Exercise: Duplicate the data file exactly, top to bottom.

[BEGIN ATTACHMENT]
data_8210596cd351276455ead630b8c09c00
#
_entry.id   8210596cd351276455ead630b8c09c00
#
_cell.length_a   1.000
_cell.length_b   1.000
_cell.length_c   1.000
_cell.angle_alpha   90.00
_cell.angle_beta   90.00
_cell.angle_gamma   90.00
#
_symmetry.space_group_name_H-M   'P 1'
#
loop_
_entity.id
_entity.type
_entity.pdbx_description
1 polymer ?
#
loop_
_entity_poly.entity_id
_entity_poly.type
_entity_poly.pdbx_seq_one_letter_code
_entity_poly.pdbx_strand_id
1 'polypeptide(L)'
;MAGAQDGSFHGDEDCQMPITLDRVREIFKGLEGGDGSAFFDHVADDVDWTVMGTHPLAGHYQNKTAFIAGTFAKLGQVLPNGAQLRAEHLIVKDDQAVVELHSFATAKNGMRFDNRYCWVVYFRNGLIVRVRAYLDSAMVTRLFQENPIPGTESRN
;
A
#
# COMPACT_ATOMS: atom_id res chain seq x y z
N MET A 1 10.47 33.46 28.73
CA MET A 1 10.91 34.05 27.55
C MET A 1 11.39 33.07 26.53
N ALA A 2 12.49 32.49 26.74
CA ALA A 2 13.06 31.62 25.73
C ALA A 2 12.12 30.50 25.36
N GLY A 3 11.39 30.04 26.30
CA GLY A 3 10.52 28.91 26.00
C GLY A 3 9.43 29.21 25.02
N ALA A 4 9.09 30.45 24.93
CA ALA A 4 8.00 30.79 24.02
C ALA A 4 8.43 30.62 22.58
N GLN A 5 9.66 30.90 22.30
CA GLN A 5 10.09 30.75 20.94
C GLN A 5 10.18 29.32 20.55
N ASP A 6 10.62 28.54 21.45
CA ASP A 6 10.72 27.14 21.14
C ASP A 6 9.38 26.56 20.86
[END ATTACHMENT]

data_8210596cd351276455ead630b8c09c00
#
_entry.id   8210596cd351276455ead630b8c09c00
#
_cell.length_a   1.000
_cell.length_b   1.000
_cell.length_c   1.000
_cell.angle_alpha   90.00
_cell.angle_beta   90.00
_cell.angle_gamma   90.00
#
_symmetry.space_group_name_H-M   'P 1'
#
loop_
_entity.id
_entity.type
_entity.pdbx_description
1 polymer ?
#
loop_
_entity_poly.entity_id
_entity_poly.type
_entity_poly.pdbx_seq_one_letter_code
_entity_poly.pdbx_strand_id
1 'polypeptide(L)'
;MAGAQDGSFHGDEDCQMPITLDRVREIFKGLEGGDGSAFFDHVADDVDWTVMGTHPLAGHYQNKTAFIAGTFAKLGQVLPNGAQLRAEHLIVKDDQAVVELHSFATAKNGMRFDNRYCWVVYFRNGLIVRVRAYLDSAMVTRLFQENPIPGTESRN
;
A
#
# COMPACT_ATOMS: atom_id res chain seq x y z
N MET A 1 10.47 33.46 28.73
CA MET A 1 10.91 34.05 27.55
C MET A 1 11.39 33.07 26.53
N ALA A 2 12.49 32.49 26.74
CA ALA A 2 13.06 31.62 25.73
C ALA A 2 12.12 30.50 25.36
N GLY A 3 11.39 30.04 26.30
CA GLY A 3 10.52 28.91 26.00
C GLY A 3 9.43 29.21 25.02
N ALA A 4 9.09 30.45 24.93
CA ALA A 4 8.00 30.79 24.02
C ALA A 4 8.43 30.62 22.58
N GLN A 5 9.66 30.90 22.30
CA GLN A 5 10.09 30.75 20.94
C GLN A 5 10.18 29.32 20.55
N ASP A 6 10.62 28.54 21.45
CA ASP A 6 10.72 27.14 21.14
C ASP A 6 9.38 26.56 20.86